Soda, so far, had refused to comment on the rumor, saying, “Sunday we play in Los Angeles in a game that could put us in a first-place tie. That, and only that, is the number one thing on my mind right now.”

The piece also discussed rumors that Erdelatz was looking for a way out, but the same unidentified owner said the Raider coach had expressed some dissatisfaction with the way the team was run but had never been heard to say he wanted to leave.

In less dramatic news, the Raiders announced they had taken halfback Bobby Crespino out of Mississippi with their sixth-round pick in the draft.

Oakland Tribune

October 29, 1960

While the players were taking a day off following the win over the Titans, a pair of controversies dominated Raider news today. The first concerned a report that Chet Soda had sold 50% of his share of the team to Frederick Sullivan, the president of a San Francisco travel agency. Sullivan, whose firm numbered the Raiders among its clients, was the source of the news and he also asserted that three other owners had sold part of their financial shares to other parties. These sales, according to Sullivan, did not include voting rights. Soda denied the story. However, the team’s PR director, Jack Gallagher, acknowledged there was a provision in the ownership agreement that allowed owners to sell a portion of their share as long as voting rights were not transferred with the sale. Sellers of partial shares did not have to reveal names of the buyers to the other owners.

The other controversy involved a dispute between Eddie Erdelatz and Titans owner Harry Wismer. What was being characterized in the press as a “feud”, began on the Wednesday before the game. Wismer had invited Erdelatz to a cocktail party thrown for the press. Erdelatz did not attend, citing previous obligations, but Wismer took it as a snub and called Erdelatz “uncooperative and a troublemaker.”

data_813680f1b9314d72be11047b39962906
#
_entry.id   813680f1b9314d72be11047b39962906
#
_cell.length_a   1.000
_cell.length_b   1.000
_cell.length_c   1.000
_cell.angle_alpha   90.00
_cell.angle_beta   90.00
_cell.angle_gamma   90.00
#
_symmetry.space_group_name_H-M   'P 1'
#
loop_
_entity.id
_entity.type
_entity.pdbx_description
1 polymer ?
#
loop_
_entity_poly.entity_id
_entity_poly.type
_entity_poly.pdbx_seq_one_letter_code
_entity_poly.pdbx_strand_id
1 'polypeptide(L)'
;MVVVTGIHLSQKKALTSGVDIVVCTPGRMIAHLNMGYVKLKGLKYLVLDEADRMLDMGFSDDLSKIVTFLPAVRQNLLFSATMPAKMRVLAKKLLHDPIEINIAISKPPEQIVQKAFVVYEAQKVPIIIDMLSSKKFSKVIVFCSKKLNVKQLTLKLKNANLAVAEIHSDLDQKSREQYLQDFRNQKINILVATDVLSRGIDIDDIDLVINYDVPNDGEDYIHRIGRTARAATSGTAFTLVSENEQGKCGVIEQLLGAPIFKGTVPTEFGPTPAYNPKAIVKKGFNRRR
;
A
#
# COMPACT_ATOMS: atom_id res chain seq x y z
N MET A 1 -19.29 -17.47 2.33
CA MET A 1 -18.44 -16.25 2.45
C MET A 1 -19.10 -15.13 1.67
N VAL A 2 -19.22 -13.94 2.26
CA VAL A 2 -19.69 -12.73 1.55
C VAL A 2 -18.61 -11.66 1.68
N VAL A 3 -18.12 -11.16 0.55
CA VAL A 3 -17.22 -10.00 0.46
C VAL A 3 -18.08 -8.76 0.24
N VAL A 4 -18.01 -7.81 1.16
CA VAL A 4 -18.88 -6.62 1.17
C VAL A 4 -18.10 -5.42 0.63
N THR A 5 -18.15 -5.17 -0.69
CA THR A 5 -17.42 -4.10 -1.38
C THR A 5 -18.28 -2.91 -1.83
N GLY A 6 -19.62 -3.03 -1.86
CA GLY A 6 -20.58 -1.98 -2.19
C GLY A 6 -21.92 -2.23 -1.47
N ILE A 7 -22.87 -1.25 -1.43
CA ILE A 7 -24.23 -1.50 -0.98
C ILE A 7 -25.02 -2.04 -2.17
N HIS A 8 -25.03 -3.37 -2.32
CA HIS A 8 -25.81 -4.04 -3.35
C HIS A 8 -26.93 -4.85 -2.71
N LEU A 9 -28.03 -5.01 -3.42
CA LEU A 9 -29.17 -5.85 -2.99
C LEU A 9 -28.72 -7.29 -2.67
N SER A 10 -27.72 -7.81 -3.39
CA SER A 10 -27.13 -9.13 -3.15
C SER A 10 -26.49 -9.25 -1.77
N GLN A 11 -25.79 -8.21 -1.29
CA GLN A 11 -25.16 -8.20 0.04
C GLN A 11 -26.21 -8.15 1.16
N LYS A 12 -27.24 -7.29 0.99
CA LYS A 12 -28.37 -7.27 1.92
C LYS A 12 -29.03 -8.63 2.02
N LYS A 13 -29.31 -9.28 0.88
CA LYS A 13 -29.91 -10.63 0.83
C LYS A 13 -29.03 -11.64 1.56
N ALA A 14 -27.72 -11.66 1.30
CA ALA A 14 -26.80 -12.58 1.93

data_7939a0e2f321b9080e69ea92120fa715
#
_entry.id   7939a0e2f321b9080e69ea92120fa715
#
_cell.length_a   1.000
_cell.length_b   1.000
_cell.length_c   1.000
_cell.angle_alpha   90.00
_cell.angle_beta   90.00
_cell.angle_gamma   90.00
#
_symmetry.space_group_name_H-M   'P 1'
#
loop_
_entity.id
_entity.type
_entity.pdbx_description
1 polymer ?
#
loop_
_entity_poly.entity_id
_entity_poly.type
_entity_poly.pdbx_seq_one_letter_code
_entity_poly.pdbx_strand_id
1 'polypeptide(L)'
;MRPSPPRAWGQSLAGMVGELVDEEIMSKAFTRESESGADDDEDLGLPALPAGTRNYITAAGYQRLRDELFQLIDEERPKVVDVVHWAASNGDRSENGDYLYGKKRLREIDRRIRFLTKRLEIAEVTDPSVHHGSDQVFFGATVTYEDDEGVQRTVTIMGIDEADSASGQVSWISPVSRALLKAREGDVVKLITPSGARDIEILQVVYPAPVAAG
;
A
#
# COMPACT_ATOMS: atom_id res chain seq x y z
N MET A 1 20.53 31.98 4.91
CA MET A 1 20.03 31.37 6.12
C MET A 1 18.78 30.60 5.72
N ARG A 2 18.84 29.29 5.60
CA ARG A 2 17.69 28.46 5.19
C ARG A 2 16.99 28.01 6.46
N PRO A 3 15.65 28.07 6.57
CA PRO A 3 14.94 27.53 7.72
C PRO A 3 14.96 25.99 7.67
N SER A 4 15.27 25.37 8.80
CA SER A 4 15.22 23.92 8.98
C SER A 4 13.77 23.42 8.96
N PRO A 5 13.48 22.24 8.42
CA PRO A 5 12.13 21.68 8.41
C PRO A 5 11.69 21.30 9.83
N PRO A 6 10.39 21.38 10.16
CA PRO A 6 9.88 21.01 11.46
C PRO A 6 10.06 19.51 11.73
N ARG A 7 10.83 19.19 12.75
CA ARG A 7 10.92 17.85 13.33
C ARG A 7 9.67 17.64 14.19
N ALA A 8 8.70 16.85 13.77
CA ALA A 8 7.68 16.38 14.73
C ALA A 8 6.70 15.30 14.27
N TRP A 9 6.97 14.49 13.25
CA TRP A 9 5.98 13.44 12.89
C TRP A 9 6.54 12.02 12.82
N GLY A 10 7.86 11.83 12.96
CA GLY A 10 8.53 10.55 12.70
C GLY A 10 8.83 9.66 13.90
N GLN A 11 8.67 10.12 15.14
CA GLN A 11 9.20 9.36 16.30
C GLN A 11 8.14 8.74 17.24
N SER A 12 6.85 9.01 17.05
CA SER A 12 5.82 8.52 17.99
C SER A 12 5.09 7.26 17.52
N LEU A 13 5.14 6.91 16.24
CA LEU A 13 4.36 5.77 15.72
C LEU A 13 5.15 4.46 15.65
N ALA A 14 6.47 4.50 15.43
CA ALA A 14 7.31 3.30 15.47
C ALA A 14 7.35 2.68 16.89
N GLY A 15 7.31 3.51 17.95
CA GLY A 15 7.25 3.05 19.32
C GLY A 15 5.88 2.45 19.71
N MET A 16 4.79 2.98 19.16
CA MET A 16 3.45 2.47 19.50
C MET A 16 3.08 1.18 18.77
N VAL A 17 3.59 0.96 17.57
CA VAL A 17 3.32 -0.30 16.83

Erdelatz responded by saying, “Wismer himself is hardly the most popular man in (New York) and being on his ‘list’ doesn’t bother me a bit.”

Not letting matters stand there, Wismer, an old radio hand, said on the air that the Raiders had arrived late to the game and that Erdelatz missed the beginning altogether. Scotty Stirling, the Oakland Tribune’s beat writer verified that the Raider coach had accompanied the team to the game and that they had arrived on time.

Marty Feldman confirmed this, saying, “We were in the Polo Grounds at the normal time and Eddie was certainly with us.” Erdelatz was unavailable for comment.

In less incendiary news, Soda announced that the team was abandoning its pursuit of playing the last three home games of 1960 in the Pacific High School stadium in San Leandro.

Oakland Tribune

October 13, 1960

The team officially designated injured linebacker Riley Morris as “doubtful” for Sunday’s game against the Patriots saying he was still recovering from taking a knee in the back and wasn’t yet ready to play.

In sportswriter Ray Haywood’s column in the Oakland Tribune, space was provided for his colleague Scotty Stirling’s observations during his three-week road trip with the team.

Stirling was impressed by the players’ response to the team’s “inevitable mistakes in travel scheduling, accommodations, practice fields, etc.,” and said, “Their attitude is a compliment to Eddie Erdelatz. They are so devoted to the coach that they laugh off inconveniences which would cause most teams to call a grievance committee meeting.”

Among the tales he returned with was news that 5’8″ guard Don Manoukian was the humorist on the team, that Erdelatz rates trainer George Anderson as the best he’s ever worked with, that tackle Paul Oglesby’s nickname is “Cheyenne” based on a television character and is incidentally “the handsomest player in the league,” that Eddie Macon’s nickname is “Old Folks”, which is perhaps appropriate given that he is the only player on the team who has seen his 30th birthday, and that assistant coach Tommy Kalmanir is a poker player, but solo only. “Playing alone is the best way to break even,” was his explanation.

Oakland Tribune
San Mateo Times